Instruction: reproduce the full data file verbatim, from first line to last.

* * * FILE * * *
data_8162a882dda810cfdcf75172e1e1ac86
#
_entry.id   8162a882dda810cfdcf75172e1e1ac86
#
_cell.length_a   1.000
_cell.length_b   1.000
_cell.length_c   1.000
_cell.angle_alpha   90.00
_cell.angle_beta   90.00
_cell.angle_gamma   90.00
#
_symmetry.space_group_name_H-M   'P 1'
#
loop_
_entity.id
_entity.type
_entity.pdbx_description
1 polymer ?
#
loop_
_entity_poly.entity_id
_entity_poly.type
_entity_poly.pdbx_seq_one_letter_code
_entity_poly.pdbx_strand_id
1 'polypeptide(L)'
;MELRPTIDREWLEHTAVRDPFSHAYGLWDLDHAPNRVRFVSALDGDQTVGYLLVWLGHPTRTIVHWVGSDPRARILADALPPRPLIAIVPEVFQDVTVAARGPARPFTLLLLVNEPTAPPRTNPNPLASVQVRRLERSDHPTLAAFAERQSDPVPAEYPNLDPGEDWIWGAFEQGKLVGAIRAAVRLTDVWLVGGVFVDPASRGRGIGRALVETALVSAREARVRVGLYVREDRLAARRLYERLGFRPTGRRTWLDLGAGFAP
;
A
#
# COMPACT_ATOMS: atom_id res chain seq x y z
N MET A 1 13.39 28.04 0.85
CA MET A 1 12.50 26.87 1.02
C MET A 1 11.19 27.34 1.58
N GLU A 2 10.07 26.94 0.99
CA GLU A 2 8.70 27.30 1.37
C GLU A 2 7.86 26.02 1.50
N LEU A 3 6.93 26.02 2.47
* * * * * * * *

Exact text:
data_8162a882dda810cfdcf75172e1e1ac86
#
_entry.id   8162a882dda810cfdcf75172e1e1ac86
#
_cell.length_a   1.000
_cell.length_b   1.000
_cell.length_c   1.000
_cell.angle_alpha   90.00
_cell.angle_beta   90.00
_cell.angle_gamma   90.00
#
_symmetry.space_group_name_H-M   'P 1'
#
loop_
_entity.id
_entity.type
_entity.pdbx_description
1 polymer ?
#
loop_
_entity_poly.entity_id
_entity_poly.type
_entity_poly.pdbx_seq_one_letter_code
_entity_poly.pdbx_strand_id
1 'polypeptide(L)'
;MELRPTIDREWLEHTAVRDPFSHAYGLWDLDHAPNRVRFVSALDGDQTVGYLLVWLGHPTRTIVHWVGSDPRARILADALPPRPLIAIVPEVFQDVTVAARGPARPFTLLLLVNEPTAPPRTNPNPLASVQVRRLERSDHPTLAAFAERQSDPVPAEYPNLDPGEDWIWGAFEQGKLVGAIRAAVRLTDVWLVGGVFVDPASRGRGIGRALVETALVSAREARVRVGLYVREDRLAARRLYERLGFRPTGRRTWLDLGAGFAP
;
A
#
# COMPACT_ATOMS: atom_id res chain seq x y z
N MET A 1 13.39 28.04 0.85
CA MET A 1 12.50 26.87 1.02
C MET A 1 11.19 27.34 1.58
N GLU A 2 10.07 26.94 0.99
CA GLU A 2 8.70 27.30 1.37
C GLU A 2 7.86 26.02 1.50
N LEU A 3 6.93 26.02 2.47